- Training manual
- Teacher’s guide
- Reporter’s notebook
- Two newspapers created just for this program
- It is recommended that you have a 3-ring binder to keep your materials and projects organized (not included) unless you prefer to have your student’s use a computer and store their papers digitally.
Byline was designed to use only 3 days a week, which I love because it allows flexibility with scheduling. We take vacations at off times and my teen works part-time, so a five day a week, 180 lessons approach is not the best fit for us. As long as you do the lessons in order you can work at your own pace.
Here is how a typical lesson works:
- Watch a video lesson – averages about 15 minutes each.
- Complete the corresponding lesson in the training manual – it trains your students in the basics of journalistic writing (we LOVE this!)
- Use the included notebook to take notes, record questions, story ideas, and observations.
- Newspaper readings (optional) using the included newspapers.
- Work on writing project.
Byline is broken up into six units based on the six elements of journalism: WHO, WHAT, WHERE, WHY, WHEN, and HOW, with a total of 22 writing projects.
The first six lessons (2 weeks) do not include a writing project as your student will be getting an overview of the program and familiarizing themselves with the course. Your students will learn how to think and write like a journalist and can dive into an article or two from the included Metro World and Retro Metro newspapers (optional.)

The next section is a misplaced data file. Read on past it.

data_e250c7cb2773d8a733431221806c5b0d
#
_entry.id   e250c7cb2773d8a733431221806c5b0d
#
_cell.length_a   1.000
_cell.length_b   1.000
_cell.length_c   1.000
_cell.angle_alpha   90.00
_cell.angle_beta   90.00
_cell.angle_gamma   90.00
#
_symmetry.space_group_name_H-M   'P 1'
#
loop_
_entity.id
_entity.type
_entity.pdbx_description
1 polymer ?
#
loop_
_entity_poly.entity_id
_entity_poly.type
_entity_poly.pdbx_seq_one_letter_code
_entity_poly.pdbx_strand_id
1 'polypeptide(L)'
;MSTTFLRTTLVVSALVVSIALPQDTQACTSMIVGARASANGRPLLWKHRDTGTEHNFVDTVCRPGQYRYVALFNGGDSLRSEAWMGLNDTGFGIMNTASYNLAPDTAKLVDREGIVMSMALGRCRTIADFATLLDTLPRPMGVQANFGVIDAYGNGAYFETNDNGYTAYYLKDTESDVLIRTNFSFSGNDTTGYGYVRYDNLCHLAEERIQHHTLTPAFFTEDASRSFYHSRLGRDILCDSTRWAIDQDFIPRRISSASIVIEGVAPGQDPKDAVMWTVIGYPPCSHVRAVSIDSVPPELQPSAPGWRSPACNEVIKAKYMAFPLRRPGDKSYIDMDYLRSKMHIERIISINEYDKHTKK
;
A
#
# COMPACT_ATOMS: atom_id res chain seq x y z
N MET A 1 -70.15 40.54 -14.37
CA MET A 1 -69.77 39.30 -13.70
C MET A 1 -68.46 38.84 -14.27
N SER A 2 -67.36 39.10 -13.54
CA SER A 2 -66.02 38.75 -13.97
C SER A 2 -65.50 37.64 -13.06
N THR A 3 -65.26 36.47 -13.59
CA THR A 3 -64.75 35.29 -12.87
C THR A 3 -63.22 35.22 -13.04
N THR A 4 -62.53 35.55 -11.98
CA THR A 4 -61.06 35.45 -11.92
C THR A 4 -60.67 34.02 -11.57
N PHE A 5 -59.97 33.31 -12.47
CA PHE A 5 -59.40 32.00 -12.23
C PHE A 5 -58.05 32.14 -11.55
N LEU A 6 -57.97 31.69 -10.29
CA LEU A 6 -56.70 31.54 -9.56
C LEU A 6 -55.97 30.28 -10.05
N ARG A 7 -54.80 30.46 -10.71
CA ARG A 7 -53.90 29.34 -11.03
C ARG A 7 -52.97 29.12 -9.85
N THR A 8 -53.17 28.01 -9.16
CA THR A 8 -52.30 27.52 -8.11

The first writing project occurs in lesson 7,8,9 and is a character study of 300-500 words on Irena Sendler, a Polish nurse, humanitarian, and social worker who served in the Polish Underground during World War II. The next 3 lessons (week 4) you will study poetry, and in week 5 your child will do some research and learn about the Hindenburg disaster. As you can see, there is a lot of variety in the lessons and this keeps kids from getting bored with the same thing each week.
I absolutely LOVE how history is woven into this curriculum by studying old newspaper articles and people from the past.